Members of the Little Rock Nine were in Newport News, Va., on Saturday (Nov. 19) to take part in a keel authentication ceremony for the Virginia-class submarine USS Arkansas (SSN 800), the fifth U.S. Navy vessel to hold the Arkansas name.
In accordance with Huntington Ingalls Industries, the ship’s sponsors are the six women of the historic group referred to as the Little Rock Nine, the primary African American students to attend all-white Central High School in Little Rock, Ark., during desegregation. The Little Rock Nine are Thelma Mothershed, Minnijean Brown, Elizabeth Eckford, Gloria Ray, Jefferson Thomas, Melba Beals, Terrence Roberts, Carlotta Partitions, and Ernest Green.
The Little Rock Nine made history in 1957 with their response to the Supreme Court ruling in Brown v. Board of Education, declaring racial segregation in public schools unconstitutional. Faced with shouting mobs, threats of violence and hostile state leaders who blocked their way, the teenagers were escorted into the varsity by federal troops on the direction of President Dwight Eisenhower.
“Their courageous spirit will ceaselessly encourage Arkansas and her crew. This group ceaselessly modified our nation’s history and their submarine will help ensure their legacy continues,” Newport News Shipbuilding (NNS) President Jennifer Boykin said in a press release. “The bravery and resilience of the Little Rock Nine sparked a fireplace of change and demonstrated the strength of mixing different perspectives and backgrounds.”
During Saturday’s ceremony, NNS welders etched a historic six sets of initials of the Little Rock Nine onto metal plates, signifying the keel of SSN 800 as being “truly and fairly laid.” The metal plates will remain affixed to the submarine throughout its life.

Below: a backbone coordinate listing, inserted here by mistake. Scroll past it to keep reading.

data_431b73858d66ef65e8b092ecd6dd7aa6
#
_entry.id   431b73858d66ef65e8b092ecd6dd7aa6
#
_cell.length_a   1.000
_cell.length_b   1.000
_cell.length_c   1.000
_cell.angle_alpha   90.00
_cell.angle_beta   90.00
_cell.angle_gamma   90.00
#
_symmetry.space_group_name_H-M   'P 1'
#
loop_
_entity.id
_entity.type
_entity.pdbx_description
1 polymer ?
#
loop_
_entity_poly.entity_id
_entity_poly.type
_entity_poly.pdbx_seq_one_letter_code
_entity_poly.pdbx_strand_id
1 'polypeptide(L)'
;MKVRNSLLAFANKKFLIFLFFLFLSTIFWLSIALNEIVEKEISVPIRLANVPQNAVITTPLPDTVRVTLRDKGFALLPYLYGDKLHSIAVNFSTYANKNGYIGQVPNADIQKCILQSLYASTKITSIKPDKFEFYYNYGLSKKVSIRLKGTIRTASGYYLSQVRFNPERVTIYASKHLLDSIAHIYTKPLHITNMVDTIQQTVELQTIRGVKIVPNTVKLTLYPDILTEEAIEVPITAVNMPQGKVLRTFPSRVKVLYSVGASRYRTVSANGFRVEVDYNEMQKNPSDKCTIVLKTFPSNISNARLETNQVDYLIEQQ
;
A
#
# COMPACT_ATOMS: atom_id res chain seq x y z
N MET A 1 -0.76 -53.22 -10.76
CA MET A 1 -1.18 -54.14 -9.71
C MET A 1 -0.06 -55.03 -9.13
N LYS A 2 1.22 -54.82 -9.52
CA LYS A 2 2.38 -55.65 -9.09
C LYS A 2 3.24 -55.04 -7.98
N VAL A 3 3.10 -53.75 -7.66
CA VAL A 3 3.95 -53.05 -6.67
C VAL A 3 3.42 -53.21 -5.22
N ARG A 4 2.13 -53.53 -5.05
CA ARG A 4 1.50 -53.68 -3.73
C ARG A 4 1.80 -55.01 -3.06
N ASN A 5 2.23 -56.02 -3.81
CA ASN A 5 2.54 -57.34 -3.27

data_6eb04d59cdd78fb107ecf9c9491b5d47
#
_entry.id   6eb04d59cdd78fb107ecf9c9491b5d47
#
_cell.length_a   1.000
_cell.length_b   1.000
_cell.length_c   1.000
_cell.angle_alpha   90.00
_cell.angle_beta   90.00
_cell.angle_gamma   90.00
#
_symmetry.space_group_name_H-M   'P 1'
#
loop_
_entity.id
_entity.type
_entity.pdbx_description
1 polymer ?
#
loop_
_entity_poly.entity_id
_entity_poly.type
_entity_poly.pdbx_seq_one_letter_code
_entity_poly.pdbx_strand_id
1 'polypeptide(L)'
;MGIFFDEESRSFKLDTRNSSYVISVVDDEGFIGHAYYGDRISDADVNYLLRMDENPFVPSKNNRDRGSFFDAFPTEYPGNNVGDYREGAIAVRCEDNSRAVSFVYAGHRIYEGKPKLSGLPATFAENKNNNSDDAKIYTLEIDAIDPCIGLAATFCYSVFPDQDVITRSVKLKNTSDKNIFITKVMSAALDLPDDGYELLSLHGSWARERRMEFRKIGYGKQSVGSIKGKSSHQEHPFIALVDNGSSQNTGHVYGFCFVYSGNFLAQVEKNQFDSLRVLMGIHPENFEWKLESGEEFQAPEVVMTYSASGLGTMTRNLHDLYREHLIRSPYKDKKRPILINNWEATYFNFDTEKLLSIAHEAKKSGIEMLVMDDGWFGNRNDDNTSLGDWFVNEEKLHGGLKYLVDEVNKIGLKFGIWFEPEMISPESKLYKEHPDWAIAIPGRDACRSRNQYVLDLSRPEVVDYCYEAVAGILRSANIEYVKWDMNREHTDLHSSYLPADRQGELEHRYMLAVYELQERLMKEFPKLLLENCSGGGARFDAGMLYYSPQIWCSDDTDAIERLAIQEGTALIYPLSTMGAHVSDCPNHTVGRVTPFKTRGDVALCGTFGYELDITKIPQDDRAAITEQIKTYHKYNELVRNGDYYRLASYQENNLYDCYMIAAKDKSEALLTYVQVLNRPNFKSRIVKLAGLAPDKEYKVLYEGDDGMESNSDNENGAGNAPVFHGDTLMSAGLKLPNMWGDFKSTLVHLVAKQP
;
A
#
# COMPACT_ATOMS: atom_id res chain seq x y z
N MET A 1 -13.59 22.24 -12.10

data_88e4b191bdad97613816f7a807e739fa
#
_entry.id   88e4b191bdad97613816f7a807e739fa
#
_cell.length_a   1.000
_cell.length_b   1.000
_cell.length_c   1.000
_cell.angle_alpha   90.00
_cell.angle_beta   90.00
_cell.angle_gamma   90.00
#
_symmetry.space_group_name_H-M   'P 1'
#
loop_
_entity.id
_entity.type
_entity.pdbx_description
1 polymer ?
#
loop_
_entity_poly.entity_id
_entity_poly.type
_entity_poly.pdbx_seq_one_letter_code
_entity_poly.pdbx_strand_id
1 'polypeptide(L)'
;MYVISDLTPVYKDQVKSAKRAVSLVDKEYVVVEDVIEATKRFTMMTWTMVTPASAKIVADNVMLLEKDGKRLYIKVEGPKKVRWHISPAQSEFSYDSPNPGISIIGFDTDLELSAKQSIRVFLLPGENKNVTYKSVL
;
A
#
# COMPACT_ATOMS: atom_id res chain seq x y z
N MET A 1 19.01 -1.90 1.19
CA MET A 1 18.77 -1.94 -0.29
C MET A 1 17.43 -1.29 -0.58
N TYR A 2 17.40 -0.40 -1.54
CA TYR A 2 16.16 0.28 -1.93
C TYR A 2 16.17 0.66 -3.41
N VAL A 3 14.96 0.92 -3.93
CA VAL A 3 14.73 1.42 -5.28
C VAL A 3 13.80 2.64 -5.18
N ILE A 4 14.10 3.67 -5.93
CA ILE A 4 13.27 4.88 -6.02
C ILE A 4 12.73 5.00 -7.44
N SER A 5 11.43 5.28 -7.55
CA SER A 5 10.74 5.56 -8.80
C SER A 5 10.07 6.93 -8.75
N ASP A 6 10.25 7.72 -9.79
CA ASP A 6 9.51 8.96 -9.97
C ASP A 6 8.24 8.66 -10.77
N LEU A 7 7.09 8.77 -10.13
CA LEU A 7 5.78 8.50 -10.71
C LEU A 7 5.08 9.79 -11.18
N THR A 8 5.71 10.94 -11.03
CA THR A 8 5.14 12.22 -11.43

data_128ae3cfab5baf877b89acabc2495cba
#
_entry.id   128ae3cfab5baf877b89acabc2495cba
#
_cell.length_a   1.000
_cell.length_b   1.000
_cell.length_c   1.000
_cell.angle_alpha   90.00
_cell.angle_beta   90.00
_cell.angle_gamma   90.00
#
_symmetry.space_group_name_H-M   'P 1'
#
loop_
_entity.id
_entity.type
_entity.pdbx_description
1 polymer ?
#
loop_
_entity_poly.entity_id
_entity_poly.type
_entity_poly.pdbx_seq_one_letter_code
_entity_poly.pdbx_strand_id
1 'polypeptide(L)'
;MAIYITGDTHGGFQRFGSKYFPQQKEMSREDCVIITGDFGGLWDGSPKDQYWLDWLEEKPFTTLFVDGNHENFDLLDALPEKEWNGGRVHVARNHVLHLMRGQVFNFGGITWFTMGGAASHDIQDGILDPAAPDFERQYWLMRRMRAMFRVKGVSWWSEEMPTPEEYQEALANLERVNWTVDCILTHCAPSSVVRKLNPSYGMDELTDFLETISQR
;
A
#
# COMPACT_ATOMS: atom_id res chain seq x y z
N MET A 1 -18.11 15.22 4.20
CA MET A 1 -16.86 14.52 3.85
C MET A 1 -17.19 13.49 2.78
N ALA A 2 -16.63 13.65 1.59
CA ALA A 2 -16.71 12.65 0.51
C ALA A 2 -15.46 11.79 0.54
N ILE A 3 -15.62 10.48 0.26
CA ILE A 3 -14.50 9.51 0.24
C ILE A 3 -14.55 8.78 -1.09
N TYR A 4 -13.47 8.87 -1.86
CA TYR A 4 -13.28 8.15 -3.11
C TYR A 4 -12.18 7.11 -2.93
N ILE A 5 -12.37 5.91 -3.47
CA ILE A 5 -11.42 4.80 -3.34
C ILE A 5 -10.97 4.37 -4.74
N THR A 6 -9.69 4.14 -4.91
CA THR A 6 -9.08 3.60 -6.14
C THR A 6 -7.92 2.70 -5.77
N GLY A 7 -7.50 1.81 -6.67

“(Former Navy) Secretary Ray Mabus asked us to be supporters of the ship and its crew. I signed on to be a foster grandmother,” said Eckford, a member of the Little Rock Nine, who spoke on behalf of the group through the ceremony. “President Eisenhower sent 1,000 paratroopers to Little Rock to disperse a mob, bring order, and so they made it possible for us to enter Central High School. From that time, I’ve had very high regard for specially trained forces.”
Arkansas is the twenty seventh Virginia-class fast attack submarine being built under the teaming agreement with General Dynamics Electric Boat. The submarine is predicted to be delivered to the U.S. Navy in 2025. The price per submarine within the Virginia class ranges between $2.8 billion and $3.45 billion, based on U.S. Navy and Congressional Research Service estimates.
NNS is one among only two shipyards able to designing and constructing nuclear-powered submarines. The advanced capabilities of Virginia-class submarines increase firepower, maneuverability and stealth.
“With advances in sound silencing, acoustic sensors, and weapons delivery systems, Arkansas will traverse the world’s oceans and seas as an apex predator. Representing our asymmetric advantage within the undersea domain, the Arkansas could have no equal,” said Vice Adm. William Houston, commander, Naval Submarine Forces.
In accordance with the Navy, the primary Arkansas ship was a steamer originally named the Tonawanda that was lively through the U.S. Civil War. The second Arkansas vessel was commissioned in 1902, and was a monitor with a single gun turret. It was one among the last monitors of the Navy. The third was one among two Wyoming-class battleships commissioned in 1912. The last Arkansas was one among 4 Virginia-class nuclear-powered guided missile cruisers. It was commissioned in 1980 and decommissioned in 1998.